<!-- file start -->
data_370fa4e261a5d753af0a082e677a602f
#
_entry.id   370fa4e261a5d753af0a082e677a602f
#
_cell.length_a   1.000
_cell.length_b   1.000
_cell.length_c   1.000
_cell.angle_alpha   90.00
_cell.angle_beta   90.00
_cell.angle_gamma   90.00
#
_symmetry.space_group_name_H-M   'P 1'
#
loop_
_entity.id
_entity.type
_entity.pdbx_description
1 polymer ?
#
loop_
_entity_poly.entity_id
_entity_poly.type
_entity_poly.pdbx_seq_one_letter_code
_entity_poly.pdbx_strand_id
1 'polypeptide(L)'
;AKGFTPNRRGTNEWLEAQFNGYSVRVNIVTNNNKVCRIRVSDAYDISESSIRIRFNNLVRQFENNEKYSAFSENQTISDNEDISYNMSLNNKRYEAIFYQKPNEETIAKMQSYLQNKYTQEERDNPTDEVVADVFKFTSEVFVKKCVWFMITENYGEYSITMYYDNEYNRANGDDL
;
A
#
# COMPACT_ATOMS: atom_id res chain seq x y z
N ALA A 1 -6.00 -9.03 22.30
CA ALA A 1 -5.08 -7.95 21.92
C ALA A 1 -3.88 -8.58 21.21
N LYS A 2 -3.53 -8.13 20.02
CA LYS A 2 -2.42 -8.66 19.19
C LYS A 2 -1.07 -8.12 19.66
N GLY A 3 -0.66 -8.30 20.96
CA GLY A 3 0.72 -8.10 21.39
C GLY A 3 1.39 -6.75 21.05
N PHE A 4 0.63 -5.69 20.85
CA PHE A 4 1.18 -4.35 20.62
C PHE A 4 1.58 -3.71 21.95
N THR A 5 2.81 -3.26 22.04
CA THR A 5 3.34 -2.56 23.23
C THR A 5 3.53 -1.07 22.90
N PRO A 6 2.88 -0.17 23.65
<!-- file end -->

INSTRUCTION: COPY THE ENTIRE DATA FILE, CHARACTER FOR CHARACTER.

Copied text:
data_370fa4e261a5d753af0a082e677a602f
#
_entry.id   370fa4e261a5d753af0a082e677a602f
#
_cell.length_a   1.000
_cell.length_b   1.000
_cell.length_c   1.000
_cell.angle_alpha   90.00
_cell.angle_beta   90.00
_cell.angle_gamma   90.00
#
_symmetry.space_group_name_H-M   'P 1'
#
loop_
_entity.id
_entity.type
_entity.pdbx_description
1 polymer ?
#
loop_
_entity_poly.entity_id
_entity_poly.type
_entity_poly.pdbx_seq_one_letter_code
_entity_poly.pdbx_strand_id
1 'polypeptide(L)'
;AKGFTPNRRGTNEWLEAQFNGYSVRVNIVTNNNKVCRIRVSDAYDISESSIRIRFNNLVRQFENNEKYSAFSENQTISDNEDISYNMSLNNKRYEAIFYQKPNEETIAKMQSYLQNKYTQEERDNPTDEVVADVFKFTSEVFVKKCVWFMITENYGEYSITMYYDNEYNRANGDDL
;
A
#
# COMPACT_ATOMS: atom_id res chain seq x y z
N ALA A 1 -6.00 -9.03 22.30
CA ALA A 1 -5.08 -7.95 21.92
C ALA A 1 -3.88 -8.58 21.21
N LYS A 2 -3.53 -8.13 20.02
CA LYS A 2 -2.42 -8.66 19.19
C LYS A 2 -1.07 -8.12 19.66
N GLY A 3 -0.66 -8.30 20.96
CA GLY A 3 0.72 -8.10 21.39
C GLY A 3 1.39 -6.75 21.05
N PHE A 4 0.63 -5.69 20.85
CA PHE A 4 1.18 -4.35 20.62
C PHE A 4 1.58 -3.71 21.95
N THR A 5 2.81 -3.26 22.04
CA THR A 5 3.34 -2.56 23.23
C THR A 5 3.53 -1.07 22.90
N PRO A 6 2.88 -0.17 23.65